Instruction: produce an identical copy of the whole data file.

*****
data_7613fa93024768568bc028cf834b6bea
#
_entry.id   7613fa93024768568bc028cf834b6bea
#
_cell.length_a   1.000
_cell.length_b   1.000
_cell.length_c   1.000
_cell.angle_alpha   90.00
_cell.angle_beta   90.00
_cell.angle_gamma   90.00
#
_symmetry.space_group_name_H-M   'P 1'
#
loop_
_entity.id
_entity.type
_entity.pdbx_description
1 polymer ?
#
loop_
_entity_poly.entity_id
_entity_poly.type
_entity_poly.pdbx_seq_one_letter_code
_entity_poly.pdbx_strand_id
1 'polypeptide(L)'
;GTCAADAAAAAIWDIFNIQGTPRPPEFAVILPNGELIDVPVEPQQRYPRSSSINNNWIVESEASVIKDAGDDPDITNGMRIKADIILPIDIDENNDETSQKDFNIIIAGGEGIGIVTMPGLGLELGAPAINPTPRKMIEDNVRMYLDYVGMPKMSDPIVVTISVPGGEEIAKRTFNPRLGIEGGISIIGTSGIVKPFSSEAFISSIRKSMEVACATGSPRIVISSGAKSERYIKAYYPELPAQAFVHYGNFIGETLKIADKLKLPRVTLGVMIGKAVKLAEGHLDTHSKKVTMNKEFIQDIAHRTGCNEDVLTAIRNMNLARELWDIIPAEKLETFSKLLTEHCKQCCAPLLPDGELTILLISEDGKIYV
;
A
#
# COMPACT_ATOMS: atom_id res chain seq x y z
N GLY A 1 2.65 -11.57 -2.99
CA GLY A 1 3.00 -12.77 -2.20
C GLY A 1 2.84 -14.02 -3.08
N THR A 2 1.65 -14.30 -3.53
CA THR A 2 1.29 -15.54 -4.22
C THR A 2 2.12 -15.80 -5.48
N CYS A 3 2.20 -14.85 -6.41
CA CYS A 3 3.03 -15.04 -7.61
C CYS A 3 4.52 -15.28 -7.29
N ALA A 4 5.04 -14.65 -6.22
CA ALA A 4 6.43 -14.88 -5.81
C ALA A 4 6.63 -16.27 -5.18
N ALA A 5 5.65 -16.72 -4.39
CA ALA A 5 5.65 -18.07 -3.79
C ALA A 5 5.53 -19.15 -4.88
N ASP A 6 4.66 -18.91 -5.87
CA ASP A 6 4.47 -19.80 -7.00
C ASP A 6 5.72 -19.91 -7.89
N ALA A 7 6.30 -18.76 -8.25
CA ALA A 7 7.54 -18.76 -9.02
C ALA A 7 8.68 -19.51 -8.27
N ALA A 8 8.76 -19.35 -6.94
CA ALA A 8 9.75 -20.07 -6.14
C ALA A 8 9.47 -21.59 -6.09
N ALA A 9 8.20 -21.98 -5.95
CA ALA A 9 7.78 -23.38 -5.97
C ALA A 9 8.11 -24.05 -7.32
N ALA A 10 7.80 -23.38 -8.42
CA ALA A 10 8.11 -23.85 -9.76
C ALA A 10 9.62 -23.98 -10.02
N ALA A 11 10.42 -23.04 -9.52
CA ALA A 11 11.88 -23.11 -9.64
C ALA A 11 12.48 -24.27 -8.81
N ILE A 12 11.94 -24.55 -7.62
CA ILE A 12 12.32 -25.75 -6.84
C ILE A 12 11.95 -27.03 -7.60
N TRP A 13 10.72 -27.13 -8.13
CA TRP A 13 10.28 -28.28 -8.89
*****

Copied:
data_7613fa93024768568bc028cf834b6bea
#
_entry.id   7613fa93024768568bc028cf834b6bea
#
_cell.length_a   1.000
_cell.length_b   1.000
_cell.length_c   1.000
_cell.angle_alpha   90.00
_cell.angle_beta   90.00
_cell.angle_gamma   90.00
#
_symmetry.space_group_name_H-M   'P 1'
#
loop_
_entity.id
_entity.type
_entity.pdbx_description
1 polymer ?
#
loop_
_entity_poly.entity_id
_entity_poly.type
_entity_poly.pdbx_seq_one_letter_code
_entity_poly.pdbx_strand_id
1 'polypeptide(L)'
;GTCAADAAAAAIWDIFNIQGTPRPPEFAVILPNGELIDVPVEPQQRYPRSSSINNNWIVESEASVIKDAGDDPDITNGMRIKADIILPIDIDENNDETSQKDFNIIIAGGEGIGIVTMPGLGLELGAPAINPTPRKMIEDNVRMYLDYVGMPKMSDPIVVTISVPGGEEIAKRTFNPRLGIEGGISIIGTSGIVKPFSSEAFISSIRKSMEVACATGSPRIVISSGAKSERYIKAYYPELPAQAFVHYGNFIGETLKIADKLKLPRVTLGVMIGKAVKLAEGHLDTHSKKVTMNKEFIQDIAHRTGCNEDVLTAIRNMNLARELWDIIPAEKLETFSKLLTEHCKQCCAPLLPDGELTILLISEDGKIYV
;
A
#
# COMPACT_ATOMS: atom_id res chain seq x y z
N GLY A 1 2.65 -11.57 -2.99
CA GLY A 1 3.00 -12.77 -2.20
C GLY A 1 2.84 -14.02 -3.08
N THR A 2 1.65 -14.30 -3.53
CA THR A 2 1.29 -15.54 -4.22
C THR A 2 2.12 -15.80 -5.48
N CYS A 3 2.20 -14.85 -6.41
CA CYS A 3 3.03 -15.04 -7.61
C CYS A 3 4.52 -15.28 -7.29
N ALA A 4 5.04 -14.65 -6.22
CA ALA A 4 6.43 -14.88 -5.81
C ALA A 4 6.63 -16.27 -5.18
N ALA A 5 5.65 -16.72 -4.39
CA ALA A 5 5.65 -18.07 -3.79
C ALA A 5 5.53 -19.15 -4.88
N ASP A 6 4.66 -18.91 -5.87
CA ASP A 6 4.47 -19.80 -7.00
C ASP A 6 5.72 -19.91 -7.89
N ALA A 7 6.30 -18.76 -8.25
CA ALA A 7 7.54 -18.76 -9.02
C ALA A 7 8.68 -19.51 -8.27
N ALA A 8 8.76 -19.35 -6.94
CA ALA A 8 9.75 -20.07 -6.14
C ALA A 8 9.47 -21.59 -6.09
N ALA A 9 8.20 -21.98 -5.95
CA ALA A 9 7.78 -23.38 -5.97
C ALA A 9 8.11 -24.05 -7.32
N ALA A 10 7.80 -23.38 -8.42
CA ALA A 10 8.11 -23.85 -9.76
C ALA A 10 9.62 -23.98 -10.02
N ALA A 11 10.42 -23.04 -9.52
CA ALA A 11 11.88 -23.11 -9.64
C ALA A 11 12.48 -24.27 -8.81
N ILE A 12 11.94 -24.55 -7.62
CA ILE A 12 12.32 -25.75 -6.84
C ILE A 12 11.95 -27.03 -7.60
N TRP A 13 10.72 -27.13 -8.13
CA TRP A 13 10.28 -28.28 -8.89